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Documentary Say Her Name: The Life and Death of Sandra Bland debuts Dec. 3

SAY HER NAME: THE LIFE AND DEATH OF SANDRA BLAND,

EXPLORING THE CONTROVERSIAL DEATH OF A

YOUNG BLACK WOMAN IN POLICE CUSTODY,

DEBUTS DEC. 3 ON HBO

 

 

SAY HER NAME: THE LIFE AND DEATH OF SANDRA BLAND,

On July 10, 2015, Sandra Bland, a politically engaged and vibrant 28-year-old African American from Chicago, was arrested for a traffic violation in a small Texas town. After three days in custody, she was found hanging from a noose in her jail cell. Bland’s death was quickly ruled a suicide, sparking allegations of a racially motivated police murder and cover-up, and turning her case and name into a rallying cry nationwide.

From the Oscar®-nominated, Emmy®– and Peabody Award-winning team of directors/producers Kate Davis and David Heilbroner (HBO’s “Traffic Stop,” “Southern Comfort,” “The Cheshire Murders” and “Jockey”), SAY HER NAME: THE LIFE AND DEATH OF SANDRA BLAND examines this story in depth, revealing previously unknown details when it debuts MONDAY, DEC. 3 (10:00-11:45 p.m. ET/PT), exclusively on HBO.

The documentary will also be available on HBO NOW, HBO GO, HBO On Demand and partners’ streaming platforms.

Both a legal thriller and a parable about race in America, SAY HER NAME: THE LIFE AND DEATH OF SANDRA BLAND follows the Bland family and legal team from the first weeks after her death as they try to find out of what really happened in that jail cell in Hempstead, Texas. Embedded with the family and their lawyers, the filmmakers tracked the story for two years, drawing on key documents, jail footage and interviews with those closest to the events.

While the Texas authorities ruled Bland’s death a suicide, providing photos of a noose made out of a garbage-can liner as evidence of the cause of death, questions were raised about why she was held alone in a cell without surveillance cameras, whether cell checks by law enforcement had been fabricated and why Bland’s body had been severely bruised. Attorneys in the film examine the disturbing police dashcam video of Trooper Brian Encina’s aggressive treatment of Bland after pulling her over for failing to use a turn signal. Fearing that she had been murdered, her mother and sisters filed a suit against local law enforcement and the Waller County jail as protests amplified across the country.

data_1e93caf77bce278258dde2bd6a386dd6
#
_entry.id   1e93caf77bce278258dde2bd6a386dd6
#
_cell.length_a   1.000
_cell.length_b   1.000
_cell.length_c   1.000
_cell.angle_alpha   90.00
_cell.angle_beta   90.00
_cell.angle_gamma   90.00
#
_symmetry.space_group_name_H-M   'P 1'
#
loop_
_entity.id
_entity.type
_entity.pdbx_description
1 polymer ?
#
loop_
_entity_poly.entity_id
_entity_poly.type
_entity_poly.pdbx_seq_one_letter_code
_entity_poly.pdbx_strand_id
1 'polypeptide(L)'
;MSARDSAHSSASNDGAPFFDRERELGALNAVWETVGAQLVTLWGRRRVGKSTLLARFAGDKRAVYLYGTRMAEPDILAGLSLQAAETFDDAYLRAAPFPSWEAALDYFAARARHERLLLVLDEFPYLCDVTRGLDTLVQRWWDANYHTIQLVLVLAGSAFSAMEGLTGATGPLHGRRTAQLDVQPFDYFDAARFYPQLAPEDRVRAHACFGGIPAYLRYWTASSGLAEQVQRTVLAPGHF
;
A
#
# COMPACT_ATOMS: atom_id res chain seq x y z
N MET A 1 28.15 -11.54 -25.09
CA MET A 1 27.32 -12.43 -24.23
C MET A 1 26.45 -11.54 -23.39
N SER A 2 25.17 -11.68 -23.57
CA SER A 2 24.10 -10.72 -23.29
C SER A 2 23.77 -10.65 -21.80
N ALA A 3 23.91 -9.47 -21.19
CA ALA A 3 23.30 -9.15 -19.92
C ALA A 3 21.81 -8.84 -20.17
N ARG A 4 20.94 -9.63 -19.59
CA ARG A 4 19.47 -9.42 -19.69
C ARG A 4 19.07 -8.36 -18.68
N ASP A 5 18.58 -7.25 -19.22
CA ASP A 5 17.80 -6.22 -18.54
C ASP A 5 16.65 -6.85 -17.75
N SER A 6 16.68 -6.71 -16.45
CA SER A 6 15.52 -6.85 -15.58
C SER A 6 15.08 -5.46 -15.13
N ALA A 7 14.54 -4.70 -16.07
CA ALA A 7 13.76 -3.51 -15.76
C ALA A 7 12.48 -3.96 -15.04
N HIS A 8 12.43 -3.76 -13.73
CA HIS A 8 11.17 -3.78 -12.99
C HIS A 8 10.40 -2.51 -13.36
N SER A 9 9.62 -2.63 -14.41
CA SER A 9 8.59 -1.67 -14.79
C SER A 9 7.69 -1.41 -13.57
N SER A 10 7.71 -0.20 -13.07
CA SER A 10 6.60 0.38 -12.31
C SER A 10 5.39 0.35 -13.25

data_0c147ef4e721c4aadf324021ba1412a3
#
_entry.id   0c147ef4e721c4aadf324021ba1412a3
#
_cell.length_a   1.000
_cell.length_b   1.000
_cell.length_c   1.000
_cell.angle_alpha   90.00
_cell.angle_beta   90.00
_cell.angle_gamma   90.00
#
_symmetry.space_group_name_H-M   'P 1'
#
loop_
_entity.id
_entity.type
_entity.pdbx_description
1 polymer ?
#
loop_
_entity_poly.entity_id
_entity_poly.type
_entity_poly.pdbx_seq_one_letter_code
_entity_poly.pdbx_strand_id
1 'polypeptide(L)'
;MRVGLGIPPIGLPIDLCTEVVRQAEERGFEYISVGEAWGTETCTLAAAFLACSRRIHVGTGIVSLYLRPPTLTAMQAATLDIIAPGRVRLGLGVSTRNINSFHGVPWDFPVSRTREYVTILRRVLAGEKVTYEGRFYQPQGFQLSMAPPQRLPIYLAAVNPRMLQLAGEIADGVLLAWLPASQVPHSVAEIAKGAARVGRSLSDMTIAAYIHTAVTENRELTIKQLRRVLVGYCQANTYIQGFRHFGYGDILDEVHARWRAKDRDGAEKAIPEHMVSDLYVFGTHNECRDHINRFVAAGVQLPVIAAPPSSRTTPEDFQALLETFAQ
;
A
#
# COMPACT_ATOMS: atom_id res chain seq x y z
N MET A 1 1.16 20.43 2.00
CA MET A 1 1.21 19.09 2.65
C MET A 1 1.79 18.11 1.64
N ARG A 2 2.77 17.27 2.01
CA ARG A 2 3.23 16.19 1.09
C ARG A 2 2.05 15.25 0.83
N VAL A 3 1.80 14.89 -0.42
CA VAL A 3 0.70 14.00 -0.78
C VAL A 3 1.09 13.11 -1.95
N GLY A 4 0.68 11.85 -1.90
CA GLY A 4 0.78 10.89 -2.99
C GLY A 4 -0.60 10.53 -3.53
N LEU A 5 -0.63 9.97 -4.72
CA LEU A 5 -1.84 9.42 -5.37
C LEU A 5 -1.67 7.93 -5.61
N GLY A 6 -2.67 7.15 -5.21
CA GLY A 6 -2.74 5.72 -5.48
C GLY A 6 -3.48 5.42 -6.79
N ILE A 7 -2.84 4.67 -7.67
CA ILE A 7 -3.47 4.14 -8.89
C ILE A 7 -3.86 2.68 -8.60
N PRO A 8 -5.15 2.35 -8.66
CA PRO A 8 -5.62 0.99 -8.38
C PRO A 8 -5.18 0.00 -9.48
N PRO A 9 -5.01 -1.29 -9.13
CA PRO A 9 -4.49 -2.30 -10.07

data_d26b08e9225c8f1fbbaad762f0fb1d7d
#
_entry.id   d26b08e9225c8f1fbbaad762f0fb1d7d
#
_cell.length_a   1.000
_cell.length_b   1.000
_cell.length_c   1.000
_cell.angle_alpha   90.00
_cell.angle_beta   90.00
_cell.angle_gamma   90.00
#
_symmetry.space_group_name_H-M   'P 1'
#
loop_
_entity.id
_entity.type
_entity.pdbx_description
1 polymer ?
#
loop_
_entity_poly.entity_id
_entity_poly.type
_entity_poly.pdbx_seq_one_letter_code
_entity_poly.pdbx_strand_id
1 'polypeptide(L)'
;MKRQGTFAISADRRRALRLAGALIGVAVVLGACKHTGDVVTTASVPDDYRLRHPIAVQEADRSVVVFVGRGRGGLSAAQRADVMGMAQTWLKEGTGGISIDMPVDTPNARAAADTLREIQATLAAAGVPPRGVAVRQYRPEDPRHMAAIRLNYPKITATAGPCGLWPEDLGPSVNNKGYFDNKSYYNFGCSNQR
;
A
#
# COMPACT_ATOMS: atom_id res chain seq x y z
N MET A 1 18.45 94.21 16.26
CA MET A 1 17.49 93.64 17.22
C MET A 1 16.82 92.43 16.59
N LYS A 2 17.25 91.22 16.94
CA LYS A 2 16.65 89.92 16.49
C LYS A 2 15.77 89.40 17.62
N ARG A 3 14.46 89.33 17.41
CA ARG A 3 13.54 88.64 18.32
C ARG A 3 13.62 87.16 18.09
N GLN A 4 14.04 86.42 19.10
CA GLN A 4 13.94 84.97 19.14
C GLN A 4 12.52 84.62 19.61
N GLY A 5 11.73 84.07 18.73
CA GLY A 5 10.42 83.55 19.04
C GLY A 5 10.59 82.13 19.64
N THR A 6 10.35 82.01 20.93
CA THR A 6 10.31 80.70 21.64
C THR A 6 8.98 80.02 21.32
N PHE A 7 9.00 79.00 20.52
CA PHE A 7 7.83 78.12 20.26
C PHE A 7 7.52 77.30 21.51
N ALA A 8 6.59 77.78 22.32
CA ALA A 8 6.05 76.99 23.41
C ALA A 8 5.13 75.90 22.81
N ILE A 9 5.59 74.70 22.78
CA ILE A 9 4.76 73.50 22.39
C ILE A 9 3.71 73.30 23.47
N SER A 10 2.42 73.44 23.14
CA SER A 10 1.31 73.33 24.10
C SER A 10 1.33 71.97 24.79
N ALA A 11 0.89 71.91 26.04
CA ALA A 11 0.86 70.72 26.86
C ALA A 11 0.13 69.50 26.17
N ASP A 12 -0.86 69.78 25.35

SAY HER NAME is punctuated with footage from Bland’s passionate “Sandy Speaks” video blogs that bring her voice to life. Through the videos, as well as voicemail messages and insights from close friends, she emerges a central figure in the narrative, an engaging and enlightened woman whose sharp, humorous remarks address subjects from black history to police brutality to natural hair. To those who knew Sandra Bland best, suicide seemed unimaginable.

Following a contentious legal battle, the family settled with authorities, giving rise to the Sandra Bland Act, which is now law in Texas. The Act mandates a host of prison reforms aimed at preventing inmate suicide, and a street in Hempstead, Texas has been named in Sandra Bland’s honor.

Interviewees in the film include: Geneva Reed-Veal, her mother; sisters Shante Needham, Shavon Bland and Sharon Cooper; Sheriff Glenn Smith, head of the Waller County PD; Elton Mathis, DA, Hempstead, Texas; Trey Duhon, county judge, Hempstead, Texas; Hannah Bonner, activist and Waller County minister; and family attorney Cannon Lambert.

SAY HER NAME will have a limited theatrical run prior to its HBO debut.

The documentary made its world premiere at the 2018 Tribeca Film Festival. It won Best of Fest at the Ridgefield Film Festival, and was nominated for awards at the Traverse City Film Festival, Chicago Film Festival, the St. Louis Film Festival and Nashville Film Festival, among many others.

SAY HER NAME: THE LIFE AND DEATH OF SANDRA BLAND was directed by Kate Davis; produced by David Heilbroner and Nancy Knox Talcott; edited by Kate Davis; directors of photography, Kate Davis and Tom Bergmann; music by Joel Harrison. For HBO: executive producer, Lisa Heller.

 

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